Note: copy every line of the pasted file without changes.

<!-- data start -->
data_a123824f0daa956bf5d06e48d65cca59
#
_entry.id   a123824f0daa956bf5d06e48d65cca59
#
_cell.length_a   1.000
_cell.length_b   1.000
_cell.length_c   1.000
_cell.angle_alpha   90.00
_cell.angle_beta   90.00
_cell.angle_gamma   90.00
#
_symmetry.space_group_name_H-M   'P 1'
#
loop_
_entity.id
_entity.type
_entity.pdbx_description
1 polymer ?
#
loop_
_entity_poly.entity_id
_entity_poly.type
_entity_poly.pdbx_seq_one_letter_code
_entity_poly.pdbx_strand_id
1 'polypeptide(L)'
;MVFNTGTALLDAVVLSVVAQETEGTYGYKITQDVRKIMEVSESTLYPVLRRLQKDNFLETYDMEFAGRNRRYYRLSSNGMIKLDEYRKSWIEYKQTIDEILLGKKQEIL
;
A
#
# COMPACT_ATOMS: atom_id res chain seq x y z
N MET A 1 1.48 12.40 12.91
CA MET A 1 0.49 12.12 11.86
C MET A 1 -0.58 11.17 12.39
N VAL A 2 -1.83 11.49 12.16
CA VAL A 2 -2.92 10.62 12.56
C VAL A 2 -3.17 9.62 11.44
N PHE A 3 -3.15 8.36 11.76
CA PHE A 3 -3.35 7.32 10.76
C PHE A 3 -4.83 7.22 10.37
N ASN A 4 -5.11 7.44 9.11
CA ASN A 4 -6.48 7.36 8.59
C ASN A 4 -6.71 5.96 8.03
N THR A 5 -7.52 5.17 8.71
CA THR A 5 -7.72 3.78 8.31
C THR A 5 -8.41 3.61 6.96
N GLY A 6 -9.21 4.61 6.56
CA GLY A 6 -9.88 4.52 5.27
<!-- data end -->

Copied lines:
data_a123824f0daa956bf5d06e48d65cca59
#
_entry.id   a123824f0daa956bf5d06e48d65cca59
#
_cell.length_a   1.000
_cell.length_b   1.000
_cell.length_c   1.000
_cell.angle_alpha   90.00
_cell.angle_beta   90.00
_cell.angle_gamma   90.00
#
_symmetry.space_group_name_H-M   'P 1'
#
loop_
_entity.id
_entity.type
_entity.pdbx_description
1 polymer ?
#
loop_
_entity_poly.entity_id
_entity_poly.type
_entity_poly.pdbx_seq_one_letter_code
_entity_poly.pdbx_strand_id
1 'polypeptide(L)'
;MVFNTGTALLDAVVLSVVAQETEGTYGYKITQDVRKIMEVSESTLYPVLRRLQKDNFLETYDMEFAGRNRRYYRLSSNGMIKLDEYRKSWIEYKQTIDEILLGKKQEIL
;
A
#
# COMPACT_ATOMS: atom_id res chain seq x y z
N MET A 1 1.48 12.40 12.91
CA MET A 1 0.49 12.12 11.86
C MET A 1 -0.58 11.17 12.39
N VAL A 2 -1.83 11.49 12.16
CA VAL A 2 -2.92 10.62 12.56
C VAL A 2 -3.17 9.62 11.44
N PHE A 3 -3.15 8.36 11.76
CA PHE A 3 -3.35 7.32 10.76
C PHE A 3 -4.83 7.22 10.37
N ASN A 4 -5.11 7.44 9.11
CA ASN A 4 -6.48 7.36 8.59
C ASN A 4 -6.71 5.96 8.03
N THR A 5 -7.52 5.17 8.71
CA THR A 5 -7.72 3.78 8.31
C THR A 5 -8.41 3.61 6.96
N GLY A 6 -9.21 4.61 6.56
CA GLY A 6 -9.88 4.52 5.27